After you have made the decision to come out you need to think about how to do so. We wouldn’t recommend taking out a full page ad in the local newspaper! Seriously, though, you should be sure to have a good support system. You may need someone to vent your frustrations with or need help dealing with any negative responses. When telling others about your DID be as open and honest as you can. Be direct and let them know that you are willing to answer any questions they may have. Do not be offended if they ask a lot of questions or even seem somewhat skeptical. The best way to combat these reactions is by answering questions. Do not get defensive. You have to remind yourself that the person you are talking with may have a warped idea bout DID because of they way we are portrayed in movies, or they may be scared of the idea that you are more than one person. They may have heard that DID equals crazy and become extremely uncomfortable. Reassure them that you are the same person they have known before you told them and nothing has changed except for the fact that you have decided to be more open with them. Losing a friend or loved one because of telling can be extremely painful and it has happened with us. We came to the realization that if they could not take a moment to learn and ask questions then they were not someone we would want as a friend anyway. A person who has your best interests at heart and genuinely cares about you will want to learn, ask questions and be supportive. Those are the kinds of people that you need in your life.
If you decide to tell your boss or co-workers about your DID, we ask that you consider this very cautiously. While DID is nothing to be ashamed of there will always be people in this world who will be stubborn in their opinions regarding DID. If your DID is affecting you at work then, perhaps, it would be good to talk to someone. If, however, it is not issue you may consider not mentioning it to anyone. Telling is entirely up to you. You can tell everyone about your DID or choose to never tell. That choice is entirely up to you. People at work may overreact to you coming out and try as you may to carry on as normal, they may not allow you to do so. You may feel as if you are suddenly under a microscope, or being scrutinized in areas that were not a concern prior to you coming out. Again, this is a decision you need to make and do so cautiously.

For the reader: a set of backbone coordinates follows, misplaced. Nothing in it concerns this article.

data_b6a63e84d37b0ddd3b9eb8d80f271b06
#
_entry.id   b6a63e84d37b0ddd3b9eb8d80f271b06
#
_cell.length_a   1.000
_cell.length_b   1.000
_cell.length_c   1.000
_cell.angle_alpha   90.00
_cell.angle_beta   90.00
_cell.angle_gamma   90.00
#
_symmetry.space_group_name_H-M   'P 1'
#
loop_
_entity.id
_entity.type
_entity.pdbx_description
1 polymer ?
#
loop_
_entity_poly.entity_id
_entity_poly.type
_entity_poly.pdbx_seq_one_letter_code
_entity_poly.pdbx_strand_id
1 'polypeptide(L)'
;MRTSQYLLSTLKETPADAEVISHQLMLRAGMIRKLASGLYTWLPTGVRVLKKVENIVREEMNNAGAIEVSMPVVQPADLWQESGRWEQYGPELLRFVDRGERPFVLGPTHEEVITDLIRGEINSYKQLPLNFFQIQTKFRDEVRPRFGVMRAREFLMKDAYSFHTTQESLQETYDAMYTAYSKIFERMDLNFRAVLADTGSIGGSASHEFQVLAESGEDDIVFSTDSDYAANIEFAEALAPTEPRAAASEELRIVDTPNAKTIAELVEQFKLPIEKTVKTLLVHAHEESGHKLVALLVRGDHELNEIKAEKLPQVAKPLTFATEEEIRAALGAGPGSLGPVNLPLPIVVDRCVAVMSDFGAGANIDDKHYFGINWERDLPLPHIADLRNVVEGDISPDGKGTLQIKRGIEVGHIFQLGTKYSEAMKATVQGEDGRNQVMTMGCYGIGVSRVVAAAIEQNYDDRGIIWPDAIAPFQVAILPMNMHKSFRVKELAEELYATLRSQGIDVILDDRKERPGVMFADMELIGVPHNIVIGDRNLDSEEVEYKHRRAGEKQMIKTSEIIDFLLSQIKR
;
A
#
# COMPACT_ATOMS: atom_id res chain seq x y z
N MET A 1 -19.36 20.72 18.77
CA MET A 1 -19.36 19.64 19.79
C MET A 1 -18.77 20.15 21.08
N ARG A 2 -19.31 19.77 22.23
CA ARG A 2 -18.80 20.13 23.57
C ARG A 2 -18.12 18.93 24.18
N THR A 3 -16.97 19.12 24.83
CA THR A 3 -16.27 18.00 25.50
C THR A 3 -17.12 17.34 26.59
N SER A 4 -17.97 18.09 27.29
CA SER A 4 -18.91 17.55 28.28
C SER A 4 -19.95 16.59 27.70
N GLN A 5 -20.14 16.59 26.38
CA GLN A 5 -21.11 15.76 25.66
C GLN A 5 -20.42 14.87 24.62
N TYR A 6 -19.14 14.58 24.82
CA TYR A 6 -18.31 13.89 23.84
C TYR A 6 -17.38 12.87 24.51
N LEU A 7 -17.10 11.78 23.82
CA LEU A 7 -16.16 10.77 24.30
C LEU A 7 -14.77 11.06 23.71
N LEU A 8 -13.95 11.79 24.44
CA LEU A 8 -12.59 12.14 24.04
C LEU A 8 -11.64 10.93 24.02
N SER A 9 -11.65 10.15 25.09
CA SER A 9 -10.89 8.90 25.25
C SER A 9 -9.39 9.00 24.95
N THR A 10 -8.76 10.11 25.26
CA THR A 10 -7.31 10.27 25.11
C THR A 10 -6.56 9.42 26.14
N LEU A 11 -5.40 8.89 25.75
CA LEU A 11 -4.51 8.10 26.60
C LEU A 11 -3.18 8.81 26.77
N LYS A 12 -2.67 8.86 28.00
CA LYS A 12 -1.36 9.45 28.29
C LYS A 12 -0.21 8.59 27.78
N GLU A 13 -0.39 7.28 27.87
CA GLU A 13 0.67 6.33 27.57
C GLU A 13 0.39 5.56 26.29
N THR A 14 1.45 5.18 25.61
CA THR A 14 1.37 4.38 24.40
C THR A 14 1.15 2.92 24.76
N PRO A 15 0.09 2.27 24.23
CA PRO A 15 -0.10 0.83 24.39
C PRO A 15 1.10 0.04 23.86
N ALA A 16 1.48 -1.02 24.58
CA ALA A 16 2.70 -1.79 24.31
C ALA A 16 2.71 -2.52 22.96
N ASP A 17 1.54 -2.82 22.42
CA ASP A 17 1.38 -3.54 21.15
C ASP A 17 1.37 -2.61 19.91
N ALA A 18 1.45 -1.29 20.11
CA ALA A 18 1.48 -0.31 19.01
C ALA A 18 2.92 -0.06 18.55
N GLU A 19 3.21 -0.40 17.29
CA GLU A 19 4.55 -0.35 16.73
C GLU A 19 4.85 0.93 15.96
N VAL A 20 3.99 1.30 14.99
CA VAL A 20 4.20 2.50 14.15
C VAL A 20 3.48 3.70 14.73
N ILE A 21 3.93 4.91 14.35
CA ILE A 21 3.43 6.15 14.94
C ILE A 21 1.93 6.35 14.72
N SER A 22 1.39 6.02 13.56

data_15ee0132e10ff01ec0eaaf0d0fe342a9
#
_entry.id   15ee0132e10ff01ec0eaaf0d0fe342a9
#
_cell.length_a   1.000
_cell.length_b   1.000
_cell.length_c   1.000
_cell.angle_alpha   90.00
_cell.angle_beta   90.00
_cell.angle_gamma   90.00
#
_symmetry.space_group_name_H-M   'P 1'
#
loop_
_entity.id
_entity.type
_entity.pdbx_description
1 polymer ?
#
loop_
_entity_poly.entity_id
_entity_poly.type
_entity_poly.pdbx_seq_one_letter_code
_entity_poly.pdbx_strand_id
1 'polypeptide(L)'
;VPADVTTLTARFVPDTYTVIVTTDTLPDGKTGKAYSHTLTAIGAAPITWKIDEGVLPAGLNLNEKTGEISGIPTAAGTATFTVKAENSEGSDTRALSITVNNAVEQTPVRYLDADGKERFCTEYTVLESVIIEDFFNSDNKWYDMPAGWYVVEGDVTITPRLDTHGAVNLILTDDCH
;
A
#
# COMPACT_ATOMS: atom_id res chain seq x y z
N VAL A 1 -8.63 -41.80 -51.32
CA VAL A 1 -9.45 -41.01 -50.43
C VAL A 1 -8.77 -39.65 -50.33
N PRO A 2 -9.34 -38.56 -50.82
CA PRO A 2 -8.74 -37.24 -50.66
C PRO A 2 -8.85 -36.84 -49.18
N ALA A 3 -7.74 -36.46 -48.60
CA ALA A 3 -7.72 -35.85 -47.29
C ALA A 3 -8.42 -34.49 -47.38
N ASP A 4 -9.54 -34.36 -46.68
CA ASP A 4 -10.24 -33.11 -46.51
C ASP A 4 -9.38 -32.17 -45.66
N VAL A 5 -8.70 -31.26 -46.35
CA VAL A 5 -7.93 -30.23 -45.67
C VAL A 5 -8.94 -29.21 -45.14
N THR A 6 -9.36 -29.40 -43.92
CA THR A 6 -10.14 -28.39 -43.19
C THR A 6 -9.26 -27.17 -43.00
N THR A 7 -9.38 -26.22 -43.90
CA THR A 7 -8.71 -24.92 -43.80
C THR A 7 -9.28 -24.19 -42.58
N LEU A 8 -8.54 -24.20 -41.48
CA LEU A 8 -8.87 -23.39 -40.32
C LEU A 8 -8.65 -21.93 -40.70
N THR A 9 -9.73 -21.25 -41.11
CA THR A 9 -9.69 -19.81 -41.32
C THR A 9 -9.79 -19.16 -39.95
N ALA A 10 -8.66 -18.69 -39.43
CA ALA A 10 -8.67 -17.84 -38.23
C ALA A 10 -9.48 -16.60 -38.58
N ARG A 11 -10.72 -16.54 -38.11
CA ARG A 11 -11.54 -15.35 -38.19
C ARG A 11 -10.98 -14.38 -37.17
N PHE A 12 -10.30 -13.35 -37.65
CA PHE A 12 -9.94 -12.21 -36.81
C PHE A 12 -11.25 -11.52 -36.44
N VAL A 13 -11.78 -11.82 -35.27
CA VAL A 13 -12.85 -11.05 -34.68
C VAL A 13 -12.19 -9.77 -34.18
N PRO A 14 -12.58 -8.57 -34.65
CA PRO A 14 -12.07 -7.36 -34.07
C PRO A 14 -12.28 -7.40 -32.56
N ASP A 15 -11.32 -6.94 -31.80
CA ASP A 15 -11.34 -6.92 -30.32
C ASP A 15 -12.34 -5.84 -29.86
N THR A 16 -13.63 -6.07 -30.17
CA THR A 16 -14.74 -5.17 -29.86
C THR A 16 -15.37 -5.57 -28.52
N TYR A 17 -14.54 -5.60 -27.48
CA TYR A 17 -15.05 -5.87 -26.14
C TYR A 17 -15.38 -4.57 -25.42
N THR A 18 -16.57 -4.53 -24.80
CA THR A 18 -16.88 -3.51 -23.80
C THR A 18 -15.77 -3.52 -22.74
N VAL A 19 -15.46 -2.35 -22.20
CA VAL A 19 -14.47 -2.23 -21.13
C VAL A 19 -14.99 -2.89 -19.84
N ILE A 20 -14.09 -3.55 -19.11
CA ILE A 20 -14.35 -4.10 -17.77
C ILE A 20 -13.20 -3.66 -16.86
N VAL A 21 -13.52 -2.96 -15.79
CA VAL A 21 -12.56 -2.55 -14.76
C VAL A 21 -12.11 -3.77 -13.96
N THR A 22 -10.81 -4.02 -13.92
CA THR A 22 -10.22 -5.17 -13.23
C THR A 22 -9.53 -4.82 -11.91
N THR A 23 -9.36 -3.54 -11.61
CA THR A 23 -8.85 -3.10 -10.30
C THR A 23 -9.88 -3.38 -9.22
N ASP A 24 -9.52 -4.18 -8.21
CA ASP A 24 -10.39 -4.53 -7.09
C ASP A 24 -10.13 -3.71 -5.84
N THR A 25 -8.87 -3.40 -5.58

After some research we have found that the ADA (Americans with Disabilities Act) may be able to help you if you should be fired after telling your workplace about your DID. Although DID may not be disabling it is still a psychiatric condition therefore you are entitled to some protection from the ADA.
In closing, we would like to once again remind you that you are a courageous, intelligent SURVIVOR! Choosing to tell (or not to tell) is a decision that only you can make. Follow your gut instincts. If you do not feel like a particular person would not understand then you don’t have to tell. Perhaps the timing is not right or you do not feel strong enough. That is okay! When you are ready and wanting to tell, you will. Stay safe! Stay strong! I believe in you!